Poll has N.Y. mayoral hopeful Weiner in 4th place among Democrats
NEW YORK -- The latest poll of New York City voters shows mayoral candidate Anthony Weiner sinking even lower, to fourth place among Democratic hopefuls, as he struggles to tamp down the effects of his latest sexting scandal.
The Quinnipiac University poll released Monday gave Weiner 16% support from registered Democrats, behind front-runner Christine Quinn, the City Council speaker, who had 27%. Public Advocate Bill de Blasio had 21% and former city Comptroller William Thompson had 20%.
The numbers show a fast and sharp drop for Weiner, who in a July 24 Quinnipiac poll had 26% support from registered Democrats and led De Blasio and Thompson. Since announcing his candidacy in May, he had been at or near the front of the pack with Quinn.
But since a young woman named Sydney Leathers came forward last week with her story of an online affair with Weiner, including raunchy text messages and photographs that Weiner sent her of his penis, the former congressman’s popularity with voters has waned.
“With six weeks to go, anything can happen, but it looks like former Congressman Anthony Weiner may have sexted himself right out of the race for New York City mayor,” said Maurice Carroll, the director of the Quinnipiac University Polling Institute.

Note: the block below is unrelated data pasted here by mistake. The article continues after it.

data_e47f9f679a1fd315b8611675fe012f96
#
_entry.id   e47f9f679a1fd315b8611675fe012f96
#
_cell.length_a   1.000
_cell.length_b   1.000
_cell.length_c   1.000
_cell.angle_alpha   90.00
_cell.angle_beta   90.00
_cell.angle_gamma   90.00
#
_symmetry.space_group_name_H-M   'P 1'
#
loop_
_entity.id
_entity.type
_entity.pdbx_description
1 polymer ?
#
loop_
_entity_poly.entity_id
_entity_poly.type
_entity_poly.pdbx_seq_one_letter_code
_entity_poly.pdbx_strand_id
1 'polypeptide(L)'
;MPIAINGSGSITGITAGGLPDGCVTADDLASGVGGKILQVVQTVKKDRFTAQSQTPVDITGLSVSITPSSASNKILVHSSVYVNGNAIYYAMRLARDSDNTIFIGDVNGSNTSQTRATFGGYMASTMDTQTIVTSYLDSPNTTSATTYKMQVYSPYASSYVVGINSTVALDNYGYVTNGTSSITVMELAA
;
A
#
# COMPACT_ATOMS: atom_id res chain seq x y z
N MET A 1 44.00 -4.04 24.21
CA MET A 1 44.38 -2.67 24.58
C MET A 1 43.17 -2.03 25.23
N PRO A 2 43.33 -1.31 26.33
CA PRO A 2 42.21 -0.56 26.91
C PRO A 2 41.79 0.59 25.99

Weiner, 48, has attempted to quash the controversy by speaking up about it, but he only seems to be making things worse for himself. Last week, he appeared at a loss to say exactly how many women he has had on-line flings with since a series of lurid sexting scandals forced him to resign from Congress in June 2011.
At that time, Weiner said he was entering therapy to save his marriage and his reputation. He has since admitted to about three sexting-style relationships since then but insists the problem is a thing of the past.
In an email to supporters Monday, and during an appearance at a senior citizens center, he insisted he would not leave the race. “I don’t really care if a lot of pundits or politicians are offended,” he said. “I’m going to let voters decide.”
In his email to supporters, Weiner said he would soon publish a “book of ideas for New York” to fulfill his pledge to make the city friendlier toward the middle class. Weiner also said he would continue giving policy speeches and appearing at mayoral forums, debates, street fairs, religious services “and just about everywhere that New Yorkers gather.”
The Democratic primary is in six weeks.
Several opponents have urged Weiner to leave the race, and even those who haven’t have indicated they don’t welcome the sordid attention Weiner’s candidacy is bringing to the campaign.
“This is summer political theater in New York,” Gov. Andrew Cuomo, a Democrat, told reporters Monday. “We laugh, because if we didn’t laugh we would cry.”
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